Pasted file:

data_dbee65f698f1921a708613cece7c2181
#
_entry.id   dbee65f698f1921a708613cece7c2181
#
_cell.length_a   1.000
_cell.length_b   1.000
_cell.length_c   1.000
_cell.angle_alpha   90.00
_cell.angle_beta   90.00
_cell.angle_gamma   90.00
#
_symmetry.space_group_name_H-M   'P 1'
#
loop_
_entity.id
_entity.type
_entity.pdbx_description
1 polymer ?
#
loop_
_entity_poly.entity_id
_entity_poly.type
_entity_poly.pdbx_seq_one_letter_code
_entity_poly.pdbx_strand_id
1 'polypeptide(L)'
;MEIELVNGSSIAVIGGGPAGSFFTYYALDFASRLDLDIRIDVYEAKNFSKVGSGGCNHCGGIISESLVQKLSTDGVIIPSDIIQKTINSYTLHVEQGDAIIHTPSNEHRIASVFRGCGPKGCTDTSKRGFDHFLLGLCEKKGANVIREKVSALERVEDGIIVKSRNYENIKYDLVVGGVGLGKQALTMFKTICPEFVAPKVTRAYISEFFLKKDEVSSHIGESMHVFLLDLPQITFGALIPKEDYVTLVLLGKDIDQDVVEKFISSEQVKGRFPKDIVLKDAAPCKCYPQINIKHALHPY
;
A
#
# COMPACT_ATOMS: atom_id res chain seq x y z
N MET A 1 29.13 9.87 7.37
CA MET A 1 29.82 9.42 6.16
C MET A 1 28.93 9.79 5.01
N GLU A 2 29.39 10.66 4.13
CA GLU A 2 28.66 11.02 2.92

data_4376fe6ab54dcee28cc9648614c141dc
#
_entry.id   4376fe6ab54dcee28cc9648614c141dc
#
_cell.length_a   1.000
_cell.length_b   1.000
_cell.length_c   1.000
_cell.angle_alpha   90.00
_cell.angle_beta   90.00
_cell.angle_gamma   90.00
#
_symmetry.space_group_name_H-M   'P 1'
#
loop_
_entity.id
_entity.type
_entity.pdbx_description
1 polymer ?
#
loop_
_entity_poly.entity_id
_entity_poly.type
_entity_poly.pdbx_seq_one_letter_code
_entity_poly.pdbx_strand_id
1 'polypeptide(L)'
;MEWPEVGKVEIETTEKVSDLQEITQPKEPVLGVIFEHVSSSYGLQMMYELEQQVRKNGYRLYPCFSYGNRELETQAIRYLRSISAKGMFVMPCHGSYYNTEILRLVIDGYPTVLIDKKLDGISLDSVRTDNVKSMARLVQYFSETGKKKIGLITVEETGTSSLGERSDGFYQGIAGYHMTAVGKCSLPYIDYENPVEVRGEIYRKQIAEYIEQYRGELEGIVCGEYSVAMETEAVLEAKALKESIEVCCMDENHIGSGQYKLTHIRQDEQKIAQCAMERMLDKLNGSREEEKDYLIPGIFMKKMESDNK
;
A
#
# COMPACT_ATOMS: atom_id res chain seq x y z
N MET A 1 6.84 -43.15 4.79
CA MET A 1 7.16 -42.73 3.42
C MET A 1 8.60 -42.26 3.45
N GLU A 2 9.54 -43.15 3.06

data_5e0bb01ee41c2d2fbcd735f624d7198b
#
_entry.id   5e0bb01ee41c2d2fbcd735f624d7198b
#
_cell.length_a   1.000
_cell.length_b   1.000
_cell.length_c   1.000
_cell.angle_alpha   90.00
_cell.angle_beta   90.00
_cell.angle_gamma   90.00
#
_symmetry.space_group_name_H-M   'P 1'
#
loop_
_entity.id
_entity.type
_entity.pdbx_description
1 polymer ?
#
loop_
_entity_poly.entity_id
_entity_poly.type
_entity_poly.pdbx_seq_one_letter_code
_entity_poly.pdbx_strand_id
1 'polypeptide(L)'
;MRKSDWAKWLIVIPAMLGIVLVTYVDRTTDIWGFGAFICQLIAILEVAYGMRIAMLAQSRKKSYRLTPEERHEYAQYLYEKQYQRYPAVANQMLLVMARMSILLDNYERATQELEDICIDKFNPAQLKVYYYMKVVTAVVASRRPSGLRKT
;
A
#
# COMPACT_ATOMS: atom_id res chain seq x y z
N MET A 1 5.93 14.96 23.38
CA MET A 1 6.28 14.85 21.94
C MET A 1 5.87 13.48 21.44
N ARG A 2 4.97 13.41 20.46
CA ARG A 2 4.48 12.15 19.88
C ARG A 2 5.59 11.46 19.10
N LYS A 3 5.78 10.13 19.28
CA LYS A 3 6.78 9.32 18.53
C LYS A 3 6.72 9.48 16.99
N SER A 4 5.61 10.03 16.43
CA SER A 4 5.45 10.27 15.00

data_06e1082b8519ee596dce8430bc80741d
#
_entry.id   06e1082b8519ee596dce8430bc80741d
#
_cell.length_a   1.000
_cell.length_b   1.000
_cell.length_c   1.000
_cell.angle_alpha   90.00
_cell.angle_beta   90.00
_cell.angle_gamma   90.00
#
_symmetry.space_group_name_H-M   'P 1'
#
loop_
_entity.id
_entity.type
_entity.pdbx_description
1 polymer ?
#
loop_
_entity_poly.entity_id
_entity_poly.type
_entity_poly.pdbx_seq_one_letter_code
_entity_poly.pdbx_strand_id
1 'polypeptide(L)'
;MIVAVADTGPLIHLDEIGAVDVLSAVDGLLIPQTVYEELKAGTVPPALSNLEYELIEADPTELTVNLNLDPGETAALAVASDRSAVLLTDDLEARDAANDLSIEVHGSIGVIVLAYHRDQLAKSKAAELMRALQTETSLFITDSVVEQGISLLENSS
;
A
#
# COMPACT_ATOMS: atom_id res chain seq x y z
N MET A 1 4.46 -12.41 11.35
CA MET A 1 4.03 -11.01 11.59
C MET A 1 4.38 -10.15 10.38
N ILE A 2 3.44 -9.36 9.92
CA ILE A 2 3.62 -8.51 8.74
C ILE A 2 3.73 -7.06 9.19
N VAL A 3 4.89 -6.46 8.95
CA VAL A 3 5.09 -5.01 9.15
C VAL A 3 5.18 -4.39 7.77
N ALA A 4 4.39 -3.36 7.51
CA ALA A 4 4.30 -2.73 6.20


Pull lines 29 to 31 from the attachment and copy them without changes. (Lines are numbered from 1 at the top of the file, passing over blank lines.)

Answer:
#
# COMPACT_ATOMS: atom_id res chain seq x y z
N MET A 1 29.13 9.87 7.37